5. ^ http://www.spokesmanbooks.com
  6. ^ "Bertrand Russell (1872–1970)". Farlex, Inc. Retrieved 2007-12-11. 
  7. ^ a b Russell, Bertrand (2000). Richard A. Rempel, ed. Uncertain Paths to Freedom: Russia and China, 1919–22. The Collected Papers of Bertrand Russell 15 (Routledge). pp. lxviii. ISBN 0-415-09411-9. 
  8. ^ Bertrand Russell, Unpopular Essays (1950), p.19, Simon and Schuster
  9. ^ [1] Art-Historical Notes: "Where are the Hirsts of the 1930s now?" The Independent, Nov 13, 1998 by David Buckman
  10. ^ [2] Absent Minds: Intellectuals in Britain by Stefan Collini Oxford University Press, 2006 ISBN 0-19-929105-5, 978-0-19-929105-2
  11. ^ Crawford, Elizabeth (2001). The Women's Suffrage Movement: A Reference Guide, 1866–1928. Routledge. p. 785. ISBN 0-415-23926-5. 
  12. ^ Hauerwas, Stanley (1978-04-19). "Sex and Politics: Bertrand Russell and Human Sexuality'". Christian Century. Retrieved 2008-02-17. 
  13. ^ a b Haeberle, Erwin J. (1983). "Pioneers of Sex Education". The Continuum Publishing Company. Retrieved 2008-02-17. 
  14. ^ Gay and Lesbian Humanist Association (1997-11-02). "Lesbian and Gay Rights: The Humanist and Religious Stances". Retrieved 2008-02-17.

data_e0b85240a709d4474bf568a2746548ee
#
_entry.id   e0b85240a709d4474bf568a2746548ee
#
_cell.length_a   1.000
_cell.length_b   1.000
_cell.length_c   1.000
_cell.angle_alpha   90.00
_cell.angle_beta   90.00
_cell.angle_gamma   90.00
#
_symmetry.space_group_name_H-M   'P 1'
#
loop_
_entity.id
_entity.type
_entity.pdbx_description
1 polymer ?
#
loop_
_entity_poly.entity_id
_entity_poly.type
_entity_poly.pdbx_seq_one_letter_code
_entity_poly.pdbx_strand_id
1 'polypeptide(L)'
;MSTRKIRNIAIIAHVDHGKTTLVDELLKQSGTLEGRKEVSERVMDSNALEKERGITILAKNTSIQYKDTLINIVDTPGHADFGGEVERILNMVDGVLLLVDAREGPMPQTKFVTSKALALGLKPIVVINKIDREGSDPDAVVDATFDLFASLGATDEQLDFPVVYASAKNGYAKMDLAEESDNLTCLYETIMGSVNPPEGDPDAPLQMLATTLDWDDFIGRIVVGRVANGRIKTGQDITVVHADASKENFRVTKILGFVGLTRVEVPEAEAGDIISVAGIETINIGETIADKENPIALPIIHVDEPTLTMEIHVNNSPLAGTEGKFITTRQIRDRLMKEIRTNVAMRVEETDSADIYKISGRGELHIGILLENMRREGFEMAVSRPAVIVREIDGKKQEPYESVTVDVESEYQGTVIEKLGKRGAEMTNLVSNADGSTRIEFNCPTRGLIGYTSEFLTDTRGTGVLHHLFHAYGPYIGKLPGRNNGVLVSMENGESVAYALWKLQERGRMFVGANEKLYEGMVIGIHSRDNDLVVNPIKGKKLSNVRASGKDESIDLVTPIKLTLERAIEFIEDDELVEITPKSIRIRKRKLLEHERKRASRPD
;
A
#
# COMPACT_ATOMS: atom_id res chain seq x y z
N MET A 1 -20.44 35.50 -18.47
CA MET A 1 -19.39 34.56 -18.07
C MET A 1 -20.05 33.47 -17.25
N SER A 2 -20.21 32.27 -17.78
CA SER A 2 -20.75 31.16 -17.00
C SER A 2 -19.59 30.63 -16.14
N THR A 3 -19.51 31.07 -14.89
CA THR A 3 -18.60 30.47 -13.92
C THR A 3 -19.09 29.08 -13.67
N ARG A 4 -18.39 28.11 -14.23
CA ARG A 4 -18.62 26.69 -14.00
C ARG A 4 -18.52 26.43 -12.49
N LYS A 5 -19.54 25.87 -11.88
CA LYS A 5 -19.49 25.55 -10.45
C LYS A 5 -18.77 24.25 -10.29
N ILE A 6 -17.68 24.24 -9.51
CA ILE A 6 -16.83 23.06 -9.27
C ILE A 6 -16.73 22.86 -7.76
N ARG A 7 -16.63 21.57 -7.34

15. ^ See Proctor, Robert. Racial Hygiene: Medicine Under the Nazis (Cambridge, Mass. Harvard University Press, 1988): page 179.
  16. ^ Katrina Vanden Heuvel The Nation 1865–1990, p. 136, Thunder's Mouth Press, 1990 ISBN 1-56025-001-1

References[edit]

  • Bertrand Russell. 1967–1969, The Autobiography of Bertrand Russell, 3 volumes, London: George Allen & Unwin.
  • Wallechinsky, David & Irving Wallace. 1975–1981, "Famous Marriages Bertrand Russell & Alla Pearsall Smith, Part 1" & "Part 3", on "Alys" Pearsall Smith, webpage content from The People's Almanac, webpages: Part 1 & Part 3 (accessed 2008-11-08).

External links[edit]

Writings available online